Claycomo UAW Ends Contract Extension, Strike Set for Noon Sunday
September 30, 2015

Members of the United Auto Workers Claycomo Assembly plant local have been told to prepare for a strike, perhaps as soon as the weekend.
Notice went out to more than 4,00 UAW Claycomo workers notifying of them strike assistance information and a picket line schedule.
The reason for the notice is the decision by UAW officials to end an indefinite contract extension that started on September 14.
Because the contract extension has been ended,the company and the union now have120 hours notice that the contract will end at12 Noon, Sunday October 4.
“We have been unable to reach a fair local agreement with the FORD Motor Company after meeting over 40 times since April,’ read a notice from the local issued this week.
A spokeswoman from Ford told the Detroit News they are trying to avoid a disruption at Claycomo as they seek a “fair and competitive” local contract.
The local Claycomo contract sets the working conditions inside of the huge plant.
According to union statements the main issues appear to be ” safety, senioriity and manpower at KCAP,” (Kansas City Assembly Plant).
One of the working conditions issues appears to be a dispute about heat breaks inside of the large, assembly plant that does not have air conditioning.
One plant worker, Sadie Bass, told KMBC 9 News that the mood of the workers was upbeat. Shortly after that brief TV interview, UAW Local 249 officials told union members not to talk to reporters and leave all statements to the local union leadership.
Ford have invested more than a billion dollars improving the Claycomo plant in recent years.
The plant manufactures Ford’s popular 150-pick-up line as it’s cargo van, ‘Transit’.
Missouri Governor Jay Nixon frequently cites his successful effort to pass a tax break bill for Claycomo in his first term.
He says it measure led to an expansion of plant operations and its large work force.

Nixon Talks Up Boeing for Missouri & Jobs, Special Session Chatter Swirls
November 28, 2013

(AP) — As suitors across the country line up hoping to land a new Boeing Co. commercial aircraft manufacturing plant and its thousands of high-paying jobs, Gov. Jay Nixon on Wednesday stressed the company’s Show-Me State roots and vowed to compete aggressively against the other bidders.

Missouri is among several states vying to produce the Boeing 777X commercial airplane. Alabama, California, South Carolina, Texas and Utah also are pursuing the project. The Chicago-based aircraft manufacturing giant initially wanted to build the jet in Washington state, where the company was founded, but union machinists refused to accept concessions in a proposed contract. Boeing immediately began talks with other locations, and company executives met privately with Nixon last week.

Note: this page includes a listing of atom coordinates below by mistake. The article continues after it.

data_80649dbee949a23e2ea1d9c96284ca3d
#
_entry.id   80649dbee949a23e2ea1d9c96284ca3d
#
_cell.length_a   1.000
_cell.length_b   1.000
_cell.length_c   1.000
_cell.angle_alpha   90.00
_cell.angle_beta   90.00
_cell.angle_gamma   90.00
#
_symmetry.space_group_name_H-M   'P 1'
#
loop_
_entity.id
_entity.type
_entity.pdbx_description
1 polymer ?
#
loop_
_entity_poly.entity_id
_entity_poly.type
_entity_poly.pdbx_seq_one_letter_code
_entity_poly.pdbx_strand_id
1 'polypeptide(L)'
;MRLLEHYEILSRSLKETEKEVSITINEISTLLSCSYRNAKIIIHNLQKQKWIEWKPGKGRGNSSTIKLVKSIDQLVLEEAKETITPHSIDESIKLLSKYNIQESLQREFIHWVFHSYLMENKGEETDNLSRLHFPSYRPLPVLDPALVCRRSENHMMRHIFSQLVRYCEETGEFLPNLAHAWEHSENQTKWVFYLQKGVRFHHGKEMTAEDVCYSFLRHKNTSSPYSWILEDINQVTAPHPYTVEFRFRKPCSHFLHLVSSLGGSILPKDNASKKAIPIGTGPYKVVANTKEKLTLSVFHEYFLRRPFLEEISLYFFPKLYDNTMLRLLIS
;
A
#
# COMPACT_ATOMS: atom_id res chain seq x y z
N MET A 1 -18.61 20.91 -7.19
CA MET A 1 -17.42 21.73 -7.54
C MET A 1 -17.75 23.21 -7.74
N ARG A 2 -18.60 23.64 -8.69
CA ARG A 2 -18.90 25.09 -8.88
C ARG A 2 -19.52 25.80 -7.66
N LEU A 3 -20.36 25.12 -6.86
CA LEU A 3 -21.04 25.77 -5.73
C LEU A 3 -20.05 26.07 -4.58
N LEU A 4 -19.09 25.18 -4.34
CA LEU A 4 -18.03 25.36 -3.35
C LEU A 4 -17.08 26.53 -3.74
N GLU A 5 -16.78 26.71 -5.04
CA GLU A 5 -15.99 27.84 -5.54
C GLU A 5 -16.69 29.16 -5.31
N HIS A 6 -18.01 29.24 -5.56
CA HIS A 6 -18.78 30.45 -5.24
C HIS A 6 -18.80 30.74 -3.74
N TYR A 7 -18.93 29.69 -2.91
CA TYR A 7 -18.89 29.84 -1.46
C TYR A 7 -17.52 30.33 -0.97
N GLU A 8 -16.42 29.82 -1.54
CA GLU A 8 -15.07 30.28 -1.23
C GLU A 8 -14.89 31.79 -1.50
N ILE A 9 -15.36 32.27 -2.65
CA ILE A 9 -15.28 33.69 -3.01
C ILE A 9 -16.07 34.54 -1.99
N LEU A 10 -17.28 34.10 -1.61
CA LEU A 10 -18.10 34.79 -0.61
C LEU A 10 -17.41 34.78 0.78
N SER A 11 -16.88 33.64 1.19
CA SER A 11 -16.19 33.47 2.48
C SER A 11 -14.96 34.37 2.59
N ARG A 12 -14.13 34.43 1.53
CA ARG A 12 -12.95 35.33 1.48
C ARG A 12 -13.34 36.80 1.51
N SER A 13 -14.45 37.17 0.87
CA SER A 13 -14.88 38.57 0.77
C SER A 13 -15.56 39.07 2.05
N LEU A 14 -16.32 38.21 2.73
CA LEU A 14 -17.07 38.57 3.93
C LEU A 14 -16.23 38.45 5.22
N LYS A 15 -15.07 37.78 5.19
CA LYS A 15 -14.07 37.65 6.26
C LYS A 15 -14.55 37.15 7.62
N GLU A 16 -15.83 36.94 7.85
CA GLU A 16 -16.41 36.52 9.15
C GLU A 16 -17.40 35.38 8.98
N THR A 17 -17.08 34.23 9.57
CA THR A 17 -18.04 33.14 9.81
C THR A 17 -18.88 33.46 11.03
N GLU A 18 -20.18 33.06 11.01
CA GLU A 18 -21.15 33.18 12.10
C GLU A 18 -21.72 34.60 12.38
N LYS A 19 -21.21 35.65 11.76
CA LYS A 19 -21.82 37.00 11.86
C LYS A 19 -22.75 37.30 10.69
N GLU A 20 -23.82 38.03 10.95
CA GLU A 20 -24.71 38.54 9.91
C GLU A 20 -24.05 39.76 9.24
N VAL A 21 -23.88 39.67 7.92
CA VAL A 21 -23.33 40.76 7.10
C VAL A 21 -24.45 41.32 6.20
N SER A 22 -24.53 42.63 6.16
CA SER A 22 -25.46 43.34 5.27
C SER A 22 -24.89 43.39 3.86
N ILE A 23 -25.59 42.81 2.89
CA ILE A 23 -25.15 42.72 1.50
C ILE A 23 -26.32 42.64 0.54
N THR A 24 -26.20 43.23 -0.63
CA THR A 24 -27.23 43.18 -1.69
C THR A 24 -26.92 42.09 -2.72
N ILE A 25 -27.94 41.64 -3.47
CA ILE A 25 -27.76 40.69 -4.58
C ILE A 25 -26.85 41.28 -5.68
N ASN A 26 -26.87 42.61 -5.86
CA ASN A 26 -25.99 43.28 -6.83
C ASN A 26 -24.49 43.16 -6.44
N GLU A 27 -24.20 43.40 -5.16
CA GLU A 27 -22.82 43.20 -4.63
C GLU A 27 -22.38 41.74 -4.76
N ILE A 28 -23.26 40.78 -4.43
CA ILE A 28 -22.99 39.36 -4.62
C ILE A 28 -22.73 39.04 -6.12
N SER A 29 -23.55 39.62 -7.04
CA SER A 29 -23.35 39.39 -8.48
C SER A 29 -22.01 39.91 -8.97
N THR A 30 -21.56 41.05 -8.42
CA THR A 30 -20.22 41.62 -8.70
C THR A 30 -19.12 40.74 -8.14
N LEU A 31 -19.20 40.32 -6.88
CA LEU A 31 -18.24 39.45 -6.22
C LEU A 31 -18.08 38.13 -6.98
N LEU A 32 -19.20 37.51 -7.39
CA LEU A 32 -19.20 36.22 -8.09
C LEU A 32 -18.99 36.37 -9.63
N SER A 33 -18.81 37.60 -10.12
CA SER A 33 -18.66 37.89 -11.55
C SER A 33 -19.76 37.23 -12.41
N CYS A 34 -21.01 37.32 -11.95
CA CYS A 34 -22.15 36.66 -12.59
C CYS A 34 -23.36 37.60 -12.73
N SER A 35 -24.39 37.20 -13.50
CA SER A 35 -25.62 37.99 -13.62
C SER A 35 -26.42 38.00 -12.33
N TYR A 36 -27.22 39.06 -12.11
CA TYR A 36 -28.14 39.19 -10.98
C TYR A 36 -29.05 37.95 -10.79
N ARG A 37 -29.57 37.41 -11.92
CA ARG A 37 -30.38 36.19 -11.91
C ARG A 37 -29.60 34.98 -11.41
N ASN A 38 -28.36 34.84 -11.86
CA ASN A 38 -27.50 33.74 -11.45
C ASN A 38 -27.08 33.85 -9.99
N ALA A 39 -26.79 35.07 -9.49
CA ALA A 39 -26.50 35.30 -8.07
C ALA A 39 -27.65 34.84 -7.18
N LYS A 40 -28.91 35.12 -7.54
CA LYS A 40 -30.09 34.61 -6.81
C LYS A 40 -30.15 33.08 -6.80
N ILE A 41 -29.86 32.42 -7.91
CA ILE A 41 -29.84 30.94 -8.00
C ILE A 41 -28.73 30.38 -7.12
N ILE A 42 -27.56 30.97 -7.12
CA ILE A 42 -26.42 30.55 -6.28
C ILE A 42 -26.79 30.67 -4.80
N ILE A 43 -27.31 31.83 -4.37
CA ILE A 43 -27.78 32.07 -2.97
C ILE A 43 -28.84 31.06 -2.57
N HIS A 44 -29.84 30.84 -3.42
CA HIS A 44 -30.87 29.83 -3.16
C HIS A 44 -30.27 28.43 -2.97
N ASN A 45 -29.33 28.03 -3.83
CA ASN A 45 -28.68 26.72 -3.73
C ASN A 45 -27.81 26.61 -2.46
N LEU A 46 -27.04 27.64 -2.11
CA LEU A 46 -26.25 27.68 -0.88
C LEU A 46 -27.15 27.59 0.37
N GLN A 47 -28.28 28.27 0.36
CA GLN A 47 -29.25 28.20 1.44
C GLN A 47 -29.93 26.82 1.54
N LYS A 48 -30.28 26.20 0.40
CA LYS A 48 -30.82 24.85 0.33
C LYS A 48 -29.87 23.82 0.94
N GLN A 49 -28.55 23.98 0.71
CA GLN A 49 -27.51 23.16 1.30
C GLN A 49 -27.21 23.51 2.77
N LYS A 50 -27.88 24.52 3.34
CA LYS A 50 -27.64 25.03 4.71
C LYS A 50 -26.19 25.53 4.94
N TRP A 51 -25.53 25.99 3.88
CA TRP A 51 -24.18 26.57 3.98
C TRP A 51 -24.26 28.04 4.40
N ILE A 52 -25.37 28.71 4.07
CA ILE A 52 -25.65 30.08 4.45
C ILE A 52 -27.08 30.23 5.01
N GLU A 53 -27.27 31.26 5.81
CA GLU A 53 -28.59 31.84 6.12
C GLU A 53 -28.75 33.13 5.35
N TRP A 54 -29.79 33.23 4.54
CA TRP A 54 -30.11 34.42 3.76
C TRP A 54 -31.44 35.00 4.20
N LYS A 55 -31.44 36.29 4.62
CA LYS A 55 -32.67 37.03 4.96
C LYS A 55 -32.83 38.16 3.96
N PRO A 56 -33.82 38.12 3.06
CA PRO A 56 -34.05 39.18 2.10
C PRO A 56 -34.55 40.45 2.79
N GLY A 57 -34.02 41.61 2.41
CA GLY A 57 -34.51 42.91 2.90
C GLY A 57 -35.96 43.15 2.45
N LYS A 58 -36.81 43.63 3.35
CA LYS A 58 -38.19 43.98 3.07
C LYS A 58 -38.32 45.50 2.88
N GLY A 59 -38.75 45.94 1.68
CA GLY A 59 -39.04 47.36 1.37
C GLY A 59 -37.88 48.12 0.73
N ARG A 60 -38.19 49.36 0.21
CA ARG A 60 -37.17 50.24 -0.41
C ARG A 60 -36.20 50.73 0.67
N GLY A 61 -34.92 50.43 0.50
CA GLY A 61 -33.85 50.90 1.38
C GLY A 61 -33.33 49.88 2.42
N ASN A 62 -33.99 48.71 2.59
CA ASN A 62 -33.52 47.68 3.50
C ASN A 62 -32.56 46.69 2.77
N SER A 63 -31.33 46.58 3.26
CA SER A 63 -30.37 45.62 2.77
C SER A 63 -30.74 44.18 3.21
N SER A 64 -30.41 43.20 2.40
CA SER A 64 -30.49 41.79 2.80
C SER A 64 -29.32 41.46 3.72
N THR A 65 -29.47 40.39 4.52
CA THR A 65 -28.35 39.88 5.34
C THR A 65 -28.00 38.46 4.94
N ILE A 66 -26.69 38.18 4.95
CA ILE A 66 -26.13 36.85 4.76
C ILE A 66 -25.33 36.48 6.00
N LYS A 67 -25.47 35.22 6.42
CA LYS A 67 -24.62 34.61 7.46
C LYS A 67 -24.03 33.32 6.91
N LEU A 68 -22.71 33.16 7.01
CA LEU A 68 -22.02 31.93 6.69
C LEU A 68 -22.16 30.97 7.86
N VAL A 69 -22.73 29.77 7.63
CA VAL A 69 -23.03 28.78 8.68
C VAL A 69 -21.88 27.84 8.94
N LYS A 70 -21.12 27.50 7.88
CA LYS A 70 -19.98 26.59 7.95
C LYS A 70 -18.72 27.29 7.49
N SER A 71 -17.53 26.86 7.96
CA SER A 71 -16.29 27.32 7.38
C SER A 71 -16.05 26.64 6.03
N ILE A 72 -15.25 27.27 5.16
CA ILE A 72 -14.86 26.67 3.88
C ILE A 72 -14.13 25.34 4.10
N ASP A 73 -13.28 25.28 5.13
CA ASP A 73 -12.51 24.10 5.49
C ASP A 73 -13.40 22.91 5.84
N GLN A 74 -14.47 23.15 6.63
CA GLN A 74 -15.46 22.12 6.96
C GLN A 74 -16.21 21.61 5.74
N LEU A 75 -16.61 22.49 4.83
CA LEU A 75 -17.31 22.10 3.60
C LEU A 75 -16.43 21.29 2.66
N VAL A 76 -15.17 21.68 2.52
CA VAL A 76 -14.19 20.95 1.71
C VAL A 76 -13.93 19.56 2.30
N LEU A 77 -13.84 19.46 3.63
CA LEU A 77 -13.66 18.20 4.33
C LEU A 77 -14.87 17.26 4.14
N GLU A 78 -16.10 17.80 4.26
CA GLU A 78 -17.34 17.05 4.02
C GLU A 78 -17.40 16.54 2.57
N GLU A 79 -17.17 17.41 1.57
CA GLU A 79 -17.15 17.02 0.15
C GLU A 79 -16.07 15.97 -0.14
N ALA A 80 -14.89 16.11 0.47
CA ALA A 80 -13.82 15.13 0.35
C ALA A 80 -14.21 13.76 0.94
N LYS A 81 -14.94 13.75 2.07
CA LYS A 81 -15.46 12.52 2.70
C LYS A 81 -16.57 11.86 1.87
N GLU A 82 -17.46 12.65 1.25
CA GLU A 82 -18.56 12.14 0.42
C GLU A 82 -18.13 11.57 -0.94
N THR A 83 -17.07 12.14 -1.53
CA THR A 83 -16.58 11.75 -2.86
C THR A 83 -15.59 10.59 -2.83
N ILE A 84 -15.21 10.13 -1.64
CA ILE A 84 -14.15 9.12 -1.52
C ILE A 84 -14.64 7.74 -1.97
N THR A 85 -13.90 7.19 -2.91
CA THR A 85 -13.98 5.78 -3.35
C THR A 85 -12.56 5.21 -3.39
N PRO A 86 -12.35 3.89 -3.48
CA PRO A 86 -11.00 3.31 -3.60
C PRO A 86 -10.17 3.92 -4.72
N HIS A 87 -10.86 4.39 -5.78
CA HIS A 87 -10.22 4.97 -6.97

The Democratic governor took his pitch Wednesday to about 300 civic and business leaders in St. Louis and St. Charles County at an awards luncheon hosted by Progress 64 West, a group that promotes development along the Interstate 64 corridor. Nixon said he and legislative leaders are considering whether to hold a special session on possible economic incentives for the manufacturer before lawmakers’ scheduled return to Jefferson City in early January.

“When it comes to game-changing manufacturing projects, it doesn’t get much bigger than this,” Nixon said. “This is a huge, transformative project and we’re going to compete for all of it.”

He didn’t offer details on how much he thinks Missouri would have to provide Boeing in tax incentives, but the Legislature in recent years twice has approved costly packages crafted to entice specific corporations to move to the state.

In 2008, lawmakers authorized $240 million of tax credits for Bombardier Aerospace to build passenger jets near Kansas City International Airport. The company instead chose to manufacture the planes in Mirabel, Canada, near its Montreal headquarters.

Two years later, Nixon summoned legislators to a special session to consider incentives for Ford Motor Co. to continue manufacturing vehicles at its facility near Kansas City. Lawmakers subsequently approved $150 million of auto industry incentives that have been used by Ford and General Motors Co. to expand production in the Kansas City and St. Louis areas.

But those deals pale to the largess some states have offered, including Washington, which a decade ago gave Boeing more than $3 billion in tax credits. Lawmakers there also have approved nearly $9 billion in tax breaks over more than a decade should the Boeing 777X plant stay close to home.

Since Boeing expects to choose a location as soon as January, Nixon and other elected leaders have to move fast.

“It will be a short Thanksgiving,” he said. “This is moving quickly. It’s a matter of days, not weeks.”

Boeing already employs 15,000 people in Missouri, with the St. Louis region the aircraft-maker’s second-largest location outside of Seattle